And since we live 30 miles from his school, he has a pretty tight schedule for homework, projects and meetings. So my job is to make sure he has the proper fuel to get through his grueling, activity packed days.

Sometimes he will hit the road early – so early that he isn’t hungry yet. School breakfast isn’t an option, and I do believe the Texas Department of Public Safety would frown on his gobbling down a bowl of cereal while behind the wheel. And you know me, obsessively anti-packaged food. I just can’t send him out the door with an energy bar from a cardboard box. Never. Ever.

Homemade Granola Bars are Easy to Make

Enter homemade granola bars. Peanut butter and pureed dates provide a sticky base that gives the bars a dense texture.  These are not difficult to make, and can include your favorite ingredients. My son requested chocolate chips, but you could add coconut, dried fruit, or a variety of your favorite nuts. These granola bars are also dairy free, gluten free and can be vegan if you switch out the honey for maple or agave syrup.

The only drawback to this recipe is that it requires using both a food processor and a stand mixer. The thick dough is rather difficult to stir with a spoon, and hand kneading can be messy. The good news is that you can easily double the recipe, so you can make a heap of them that should last you awhile. A single batch lasts us about a week.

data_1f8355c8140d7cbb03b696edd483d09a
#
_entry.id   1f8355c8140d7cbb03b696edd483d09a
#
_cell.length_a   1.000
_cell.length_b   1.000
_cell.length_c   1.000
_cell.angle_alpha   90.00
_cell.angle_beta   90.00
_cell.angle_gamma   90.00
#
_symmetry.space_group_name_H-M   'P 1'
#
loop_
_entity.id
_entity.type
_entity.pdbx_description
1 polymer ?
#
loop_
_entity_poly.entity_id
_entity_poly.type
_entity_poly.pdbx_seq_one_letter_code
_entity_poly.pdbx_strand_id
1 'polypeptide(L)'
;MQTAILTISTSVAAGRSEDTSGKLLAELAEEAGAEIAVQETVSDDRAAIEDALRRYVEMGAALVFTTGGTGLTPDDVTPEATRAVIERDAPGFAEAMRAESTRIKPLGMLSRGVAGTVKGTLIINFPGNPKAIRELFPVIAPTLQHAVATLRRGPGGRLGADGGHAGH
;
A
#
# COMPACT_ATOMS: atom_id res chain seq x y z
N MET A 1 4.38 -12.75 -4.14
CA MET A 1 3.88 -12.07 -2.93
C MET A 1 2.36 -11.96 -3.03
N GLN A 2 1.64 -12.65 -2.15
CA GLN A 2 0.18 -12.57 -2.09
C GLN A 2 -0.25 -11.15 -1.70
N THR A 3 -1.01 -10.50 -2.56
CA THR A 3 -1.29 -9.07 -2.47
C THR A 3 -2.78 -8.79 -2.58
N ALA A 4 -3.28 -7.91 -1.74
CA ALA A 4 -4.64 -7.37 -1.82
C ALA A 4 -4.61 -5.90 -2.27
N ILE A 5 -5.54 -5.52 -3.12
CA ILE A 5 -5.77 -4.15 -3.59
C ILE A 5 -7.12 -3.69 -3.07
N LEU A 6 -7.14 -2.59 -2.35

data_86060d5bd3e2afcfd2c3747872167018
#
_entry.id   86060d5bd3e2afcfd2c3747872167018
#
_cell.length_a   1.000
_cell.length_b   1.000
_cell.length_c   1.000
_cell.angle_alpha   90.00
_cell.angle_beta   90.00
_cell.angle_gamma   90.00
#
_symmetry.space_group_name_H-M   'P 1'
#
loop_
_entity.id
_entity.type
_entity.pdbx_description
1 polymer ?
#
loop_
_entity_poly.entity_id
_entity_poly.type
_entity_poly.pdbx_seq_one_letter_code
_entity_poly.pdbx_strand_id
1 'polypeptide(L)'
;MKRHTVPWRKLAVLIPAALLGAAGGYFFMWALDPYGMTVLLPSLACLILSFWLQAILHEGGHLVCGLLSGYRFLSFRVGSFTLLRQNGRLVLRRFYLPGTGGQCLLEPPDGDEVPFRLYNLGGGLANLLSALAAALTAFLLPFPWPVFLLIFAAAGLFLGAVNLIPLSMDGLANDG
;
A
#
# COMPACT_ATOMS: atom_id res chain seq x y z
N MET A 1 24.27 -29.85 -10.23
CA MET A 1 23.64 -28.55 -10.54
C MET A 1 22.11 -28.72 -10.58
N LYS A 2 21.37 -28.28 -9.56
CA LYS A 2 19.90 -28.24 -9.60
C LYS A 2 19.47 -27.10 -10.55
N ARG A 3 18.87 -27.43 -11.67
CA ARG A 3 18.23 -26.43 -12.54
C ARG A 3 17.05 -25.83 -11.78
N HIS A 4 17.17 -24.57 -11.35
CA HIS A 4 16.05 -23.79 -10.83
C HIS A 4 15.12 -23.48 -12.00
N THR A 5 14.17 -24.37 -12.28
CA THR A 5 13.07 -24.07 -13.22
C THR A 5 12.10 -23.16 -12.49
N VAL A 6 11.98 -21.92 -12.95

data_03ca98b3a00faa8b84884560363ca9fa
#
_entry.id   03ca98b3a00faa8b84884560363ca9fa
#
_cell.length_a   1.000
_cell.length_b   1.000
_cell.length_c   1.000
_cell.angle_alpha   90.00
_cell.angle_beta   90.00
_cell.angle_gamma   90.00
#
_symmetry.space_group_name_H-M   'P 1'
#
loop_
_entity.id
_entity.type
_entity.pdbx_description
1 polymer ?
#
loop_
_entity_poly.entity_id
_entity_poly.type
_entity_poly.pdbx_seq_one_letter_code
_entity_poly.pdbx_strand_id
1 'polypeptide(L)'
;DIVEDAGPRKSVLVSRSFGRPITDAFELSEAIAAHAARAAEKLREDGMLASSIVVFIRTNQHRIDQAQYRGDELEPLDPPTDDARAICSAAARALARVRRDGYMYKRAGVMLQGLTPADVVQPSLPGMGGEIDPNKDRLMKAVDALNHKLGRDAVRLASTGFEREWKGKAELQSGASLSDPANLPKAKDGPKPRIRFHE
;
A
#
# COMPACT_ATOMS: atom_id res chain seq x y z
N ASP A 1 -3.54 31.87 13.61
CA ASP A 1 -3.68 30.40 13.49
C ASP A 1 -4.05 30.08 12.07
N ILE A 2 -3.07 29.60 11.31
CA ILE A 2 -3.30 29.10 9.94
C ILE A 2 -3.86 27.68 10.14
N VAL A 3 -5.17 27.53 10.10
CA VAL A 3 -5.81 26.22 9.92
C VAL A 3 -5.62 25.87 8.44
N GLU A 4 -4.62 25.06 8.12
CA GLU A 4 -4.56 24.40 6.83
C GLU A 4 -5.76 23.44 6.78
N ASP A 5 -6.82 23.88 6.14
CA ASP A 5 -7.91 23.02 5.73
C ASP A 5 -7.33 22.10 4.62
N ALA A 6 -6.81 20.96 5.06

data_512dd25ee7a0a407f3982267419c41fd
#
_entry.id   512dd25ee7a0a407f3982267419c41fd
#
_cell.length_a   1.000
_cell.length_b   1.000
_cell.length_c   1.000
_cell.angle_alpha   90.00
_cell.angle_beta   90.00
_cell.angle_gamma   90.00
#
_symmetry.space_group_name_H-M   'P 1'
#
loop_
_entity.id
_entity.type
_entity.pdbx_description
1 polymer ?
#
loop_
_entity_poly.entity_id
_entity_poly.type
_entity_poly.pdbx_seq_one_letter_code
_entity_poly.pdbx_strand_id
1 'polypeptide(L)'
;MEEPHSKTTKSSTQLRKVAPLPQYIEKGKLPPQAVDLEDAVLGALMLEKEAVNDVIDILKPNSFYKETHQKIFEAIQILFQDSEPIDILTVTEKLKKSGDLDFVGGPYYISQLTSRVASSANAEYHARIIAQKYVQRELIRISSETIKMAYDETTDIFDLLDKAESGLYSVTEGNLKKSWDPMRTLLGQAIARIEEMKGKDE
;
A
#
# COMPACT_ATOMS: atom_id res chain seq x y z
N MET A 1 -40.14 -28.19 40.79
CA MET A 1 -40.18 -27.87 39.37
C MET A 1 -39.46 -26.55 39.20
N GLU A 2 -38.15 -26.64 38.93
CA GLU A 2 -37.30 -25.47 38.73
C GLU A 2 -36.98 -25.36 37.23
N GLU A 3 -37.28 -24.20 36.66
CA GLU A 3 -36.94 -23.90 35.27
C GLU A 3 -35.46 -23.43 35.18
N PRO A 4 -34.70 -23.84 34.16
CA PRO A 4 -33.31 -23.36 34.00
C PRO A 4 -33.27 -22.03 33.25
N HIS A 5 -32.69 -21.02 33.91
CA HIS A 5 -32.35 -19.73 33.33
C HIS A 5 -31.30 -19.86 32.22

Give Them a Break

It’s not easy for teenagers who are transitioning to an adult life and adult workloads. I can see those worried forehead wrinkles, but you just can’t hug them 24 hours a day. That would be weird. But you can bake a little something for them to throw in their backpack for later, when they need a nutritious start or that little break in their busy day.

Honey Oat Granola Bars with Peanut Butter and Chocolate

  • 1 cup pitted dates (either deglet nour or medjool varieties)
  • 2/3 cup honey
  • ½ cup natural peanut butter
  • 1 cup unsalted almonds, chopped
  • 3 cups rolled oats
  • ½ cup chocolate chips or ½ cup dried fruit or coconut or ½ cup nuts
  • 1 tsp vanilla or ground cinnamon (optional)

Heat your oven to 350°. Place the dates, honey and peanut butter in the bowl of a food processor, and process until you have a smooth paste, about 2 minutes.

Using a rubber spatula, scrape the paste into the bowl of an electric mixer. Add the almonds, oats, chocolate chips, fruit or nuts, and optional vanilla or cinnamon. Mix on low speed in the mixer until well combined, about 3 minutes.

Spray a 9”x 9” baking pan with vegetable spray (use a 9”x 13” pan if you opt for a double batch.) Scrape the dough into the baking pan. Using your hands, press the dough into the baking pan in an even layer (Spraying your hands with vegetable spray prevents the dough from clinging to your hands.) Place the baking pan in the heated oven, and bake for 20-25 minutes, until the bars are brown and firm.

Remove the pan from the oven. Cut into 9 equal squares, then allow to cool for about 5 minutes in the pan. Use a spatula to remove the bars from the pan, and then cool completely on a wire rack.

Makes 9 servings